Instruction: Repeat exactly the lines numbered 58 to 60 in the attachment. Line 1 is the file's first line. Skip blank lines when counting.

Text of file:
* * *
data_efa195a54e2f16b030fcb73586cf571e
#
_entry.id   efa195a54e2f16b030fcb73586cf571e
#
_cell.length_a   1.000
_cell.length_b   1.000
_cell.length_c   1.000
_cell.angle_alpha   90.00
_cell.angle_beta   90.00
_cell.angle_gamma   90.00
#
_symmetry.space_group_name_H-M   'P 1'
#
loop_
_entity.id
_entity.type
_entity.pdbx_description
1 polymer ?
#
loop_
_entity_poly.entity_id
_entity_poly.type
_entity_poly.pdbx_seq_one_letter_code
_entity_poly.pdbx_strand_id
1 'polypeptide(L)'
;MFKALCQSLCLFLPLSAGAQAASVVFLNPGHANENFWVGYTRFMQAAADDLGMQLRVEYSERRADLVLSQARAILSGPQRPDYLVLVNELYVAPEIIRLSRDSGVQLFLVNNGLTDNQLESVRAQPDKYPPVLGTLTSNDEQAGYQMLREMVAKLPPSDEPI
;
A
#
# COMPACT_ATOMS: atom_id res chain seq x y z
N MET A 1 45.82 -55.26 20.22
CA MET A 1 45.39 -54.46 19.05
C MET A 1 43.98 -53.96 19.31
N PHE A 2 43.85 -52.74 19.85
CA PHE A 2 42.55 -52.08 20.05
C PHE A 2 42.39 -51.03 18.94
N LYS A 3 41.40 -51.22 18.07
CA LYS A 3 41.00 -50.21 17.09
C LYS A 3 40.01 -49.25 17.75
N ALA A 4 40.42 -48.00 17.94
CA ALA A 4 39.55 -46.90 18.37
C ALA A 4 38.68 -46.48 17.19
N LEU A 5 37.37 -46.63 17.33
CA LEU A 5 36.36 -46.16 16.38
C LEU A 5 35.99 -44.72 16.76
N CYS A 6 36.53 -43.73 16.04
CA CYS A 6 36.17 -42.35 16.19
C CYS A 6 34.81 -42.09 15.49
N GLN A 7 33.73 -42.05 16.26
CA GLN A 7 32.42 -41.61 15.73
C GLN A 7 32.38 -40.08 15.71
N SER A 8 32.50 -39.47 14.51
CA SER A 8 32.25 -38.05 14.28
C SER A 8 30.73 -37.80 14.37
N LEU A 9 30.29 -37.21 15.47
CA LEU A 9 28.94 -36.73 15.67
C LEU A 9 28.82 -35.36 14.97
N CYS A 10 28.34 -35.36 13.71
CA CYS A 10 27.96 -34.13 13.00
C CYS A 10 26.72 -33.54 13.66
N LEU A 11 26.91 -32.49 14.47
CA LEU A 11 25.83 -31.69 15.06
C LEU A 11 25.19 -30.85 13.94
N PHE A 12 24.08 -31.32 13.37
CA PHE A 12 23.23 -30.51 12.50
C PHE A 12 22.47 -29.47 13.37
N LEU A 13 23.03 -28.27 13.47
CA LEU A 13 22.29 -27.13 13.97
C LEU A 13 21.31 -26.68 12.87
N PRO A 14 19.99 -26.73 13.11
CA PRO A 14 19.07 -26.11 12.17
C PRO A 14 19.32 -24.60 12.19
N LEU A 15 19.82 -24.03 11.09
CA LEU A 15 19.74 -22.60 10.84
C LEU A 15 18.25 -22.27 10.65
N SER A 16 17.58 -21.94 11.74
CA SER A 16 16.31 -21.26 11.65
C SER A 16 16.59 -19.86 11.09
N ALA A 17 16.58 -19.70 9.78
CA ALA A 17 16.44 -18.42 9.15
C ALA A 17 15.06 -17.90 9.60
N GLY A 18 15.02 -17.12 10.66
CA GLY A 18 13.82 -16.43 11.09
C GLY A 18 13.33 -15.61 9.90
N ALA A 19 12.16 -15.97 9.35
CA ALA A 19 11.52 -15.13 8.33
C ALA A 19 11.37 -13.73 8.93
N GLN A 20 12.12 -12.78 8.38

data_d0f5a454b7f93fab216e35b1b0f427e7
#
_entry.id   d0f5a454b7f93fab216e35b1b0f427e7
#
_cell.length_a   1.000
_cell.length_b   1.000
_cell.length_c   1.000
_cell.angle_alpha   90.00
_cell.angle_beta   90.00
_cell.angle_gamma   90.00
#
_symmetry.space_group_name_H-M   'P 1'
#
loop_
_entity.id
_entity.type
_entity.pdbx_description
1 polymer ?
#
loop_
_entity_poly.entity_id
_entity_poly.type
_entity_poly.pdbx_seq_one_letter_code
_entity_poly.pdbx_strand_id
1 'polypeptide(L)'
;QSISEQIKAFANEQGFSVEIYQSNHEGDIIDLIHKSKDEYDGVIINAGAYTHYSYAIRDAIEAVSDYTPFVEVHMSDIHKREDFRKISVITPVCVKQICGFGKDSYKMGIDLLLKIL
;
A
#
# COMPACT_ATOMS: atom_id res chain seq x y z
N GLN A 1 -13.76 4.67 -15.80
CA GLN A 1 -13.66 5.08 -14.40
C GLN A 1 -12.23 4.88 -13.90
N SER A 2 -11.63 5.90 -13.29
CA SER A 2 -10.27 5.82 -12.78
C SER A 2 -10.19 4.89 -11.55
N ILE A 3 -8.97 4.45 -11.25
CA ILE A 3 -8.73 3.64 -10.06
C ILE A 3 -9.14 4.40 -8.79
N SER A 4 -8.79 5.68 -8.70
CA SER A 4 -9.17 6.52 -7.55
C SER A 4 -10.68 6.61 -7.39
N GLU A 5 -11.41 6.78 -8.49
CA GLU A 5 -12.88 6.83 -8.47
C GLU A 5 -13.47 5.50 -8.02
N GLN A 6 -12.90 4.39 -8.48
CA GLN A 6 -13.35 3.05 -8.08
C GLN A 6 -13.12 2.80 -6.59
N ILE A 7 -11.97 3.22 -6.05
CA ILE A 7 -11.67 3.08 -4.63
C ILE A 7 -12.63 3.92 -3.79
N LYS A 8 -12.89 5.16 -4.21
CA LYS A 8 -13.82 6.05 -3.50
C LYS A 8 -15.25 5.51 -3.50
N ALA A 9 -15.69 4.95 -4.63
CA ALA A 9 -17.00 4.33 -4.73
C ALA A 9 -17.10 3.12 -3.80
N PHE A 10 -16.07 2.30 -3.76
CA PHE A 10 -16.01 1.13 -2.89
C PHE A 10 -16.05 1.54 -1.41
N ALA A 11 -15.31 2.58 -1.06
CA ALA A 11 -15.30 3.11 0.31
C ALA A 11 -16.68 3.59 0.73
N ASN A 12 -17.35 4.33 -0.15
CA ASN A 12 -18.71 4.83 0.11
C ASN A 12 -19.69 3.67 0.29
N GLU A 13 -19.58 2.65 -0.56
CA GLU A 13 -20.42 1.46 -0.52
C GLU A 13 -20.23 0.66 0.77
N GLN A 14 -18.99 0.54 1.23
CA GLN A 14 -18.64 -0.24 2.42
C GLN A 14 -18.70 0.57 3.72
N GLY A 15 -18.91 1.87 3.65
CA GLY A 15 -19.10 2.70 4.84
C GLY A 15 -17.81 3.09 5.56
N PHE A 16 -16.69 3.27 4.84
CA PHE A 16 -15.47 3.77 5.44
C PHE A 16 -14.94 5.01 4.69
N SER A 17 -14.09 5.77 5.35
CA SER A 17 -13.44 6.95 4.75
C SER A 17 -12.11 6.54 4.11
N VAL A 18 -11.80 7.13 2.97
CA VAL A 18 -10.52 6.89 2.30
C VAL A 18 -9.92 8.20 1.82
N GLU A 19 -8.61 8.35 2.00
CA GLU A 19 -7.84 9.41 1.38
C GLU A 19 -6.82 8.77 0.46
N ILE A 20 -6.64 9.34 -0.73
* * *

N CYS A 10 28.34 -35.36 13.71
CA CYS A 10 27.96 -34.13 13.00
C CYS A 10 26.72 -33.54 13.66